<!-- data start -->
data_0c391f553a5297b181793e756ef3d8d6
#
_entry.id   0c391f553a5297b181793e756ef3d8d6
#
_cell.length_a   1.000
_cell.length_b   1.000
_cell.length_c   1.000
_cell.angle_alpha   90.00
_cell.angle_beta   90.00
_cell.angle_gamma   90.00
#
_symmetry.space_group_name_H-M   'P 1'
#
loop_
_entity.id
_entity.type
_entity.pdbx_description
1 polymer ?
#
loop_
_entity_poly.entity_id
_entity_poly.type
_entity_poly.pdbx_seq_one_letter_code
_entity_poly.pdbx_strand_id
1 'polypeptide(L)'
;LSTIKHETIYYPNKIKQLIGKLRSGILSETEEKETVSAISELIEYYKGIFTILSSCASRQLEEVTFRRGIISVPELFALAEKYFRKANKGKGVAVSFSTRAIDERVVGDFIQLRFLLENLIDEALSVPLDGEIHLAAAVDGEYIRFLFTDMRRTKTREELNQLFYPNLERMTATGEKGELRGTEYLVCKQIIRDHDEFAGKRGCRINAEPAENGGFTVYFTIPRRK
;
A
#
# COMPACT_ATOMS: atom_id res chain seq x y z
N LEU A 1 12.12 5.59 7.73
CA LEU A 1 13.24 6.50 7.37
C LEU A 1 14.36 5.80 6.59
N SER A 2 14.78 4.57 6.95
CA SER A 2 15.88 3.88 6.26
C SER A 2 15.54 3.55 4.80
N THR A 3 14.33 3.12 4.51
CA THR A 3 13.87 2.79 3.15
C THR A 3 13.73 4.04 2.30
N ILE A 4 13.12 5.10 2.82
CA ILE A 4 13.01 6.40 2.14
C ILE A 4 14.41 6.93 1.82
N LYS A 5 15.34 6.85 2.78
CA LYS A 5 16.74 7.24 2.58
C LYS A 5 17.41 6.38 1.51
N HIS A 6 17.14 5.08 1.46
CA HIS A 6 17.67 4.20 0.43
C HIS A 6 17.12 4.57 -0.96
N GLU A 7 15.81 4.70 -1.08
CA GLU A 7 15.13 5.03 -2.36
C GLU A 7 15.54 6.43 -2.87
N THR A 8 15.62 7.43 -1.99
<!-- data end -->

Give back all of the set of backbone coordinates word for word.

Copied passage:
data_0c391f553a5297b181793e756ef3d8d6
#
_entry.id   0c391f553a5297b181793e756ef3d8d6
#
_cell.length_a   1.000
_cell.length_b   1.000
_cell.length_c   1.000
_cell.angle_alpha   90.00
_cell.angle_beta   90.00
_cell.angle_gamma   90.00
#
_symmetry.space_group_name_H-M   'P 1'
#
loop_
_entity.id
_entity.type
_entity.pdbx_description
1 polymer ?
#
loop_
_entity_poly.entity_id
_entity_poly.type
_entity_poly.pdbx_seq_one_letter_code
_entity_poly.pdbx_strand_id
1 'polypeptide(L)'
;LSTIKHETIYYPNKIKQLIGKLRSGILSETEEKETVSAISELIEYYKGIFTILSSCASRQLEEVTFRRGIISVPELFALAEKYFRKANKGKGVAVSFSTRAIDERVVGDFIQLRFLLENLIDEALSVPLDGEIHLAAAVDGEYIRFLFTDMRRTKTREELNQLFYPNLERMTATGEKGELRGTEYLVCKQIIRDHDEFAGKRGCRINAEPAENGGFTVYFTIPRRK
;
A
#
# COMPACT_ATOMS: atom_id res chain seq x y z
N LEU A 1 12.12 5.59 7.73
CA LEU A 1 13.24 6.50 7.37
C LEU A 1 14.36 5.80 6.59
N SER A 2 14.78 4.57 6.95
CA SER A 2 15.88 3.88 6.26
C SER A 2 15.54 3.55 4.80
N THR A 3 14.33 3.12 4.51
CA THR A 3 13.87 2.79 3.15
C THR A 3 13.73 4.04 2.30
N ILE A 4 13.12 5.10 2.82
CA ILE A 4 13.01 6.40 2.14
C ILE A 4 14.41 6.93 1.82
N LYS A 5 15.34 6.85 2.78
CA LYS A 5 16.74 7.24 2.58
C LYS A 5 17.41 6.38 1.51
N HIS A 6 17.14 5.08 1.46
CA HIS A 6 17.67 4.20 0.43
C HIS A 6 17.12 4.57 -0.96
N GLU A 7 15.81 4.70 -1.08
CA GLU A 7 15.13 5.03 -2.36
C GLU A 7 15.54 6.43 -2.87
N THR A 8 15.62 7.43 -1.99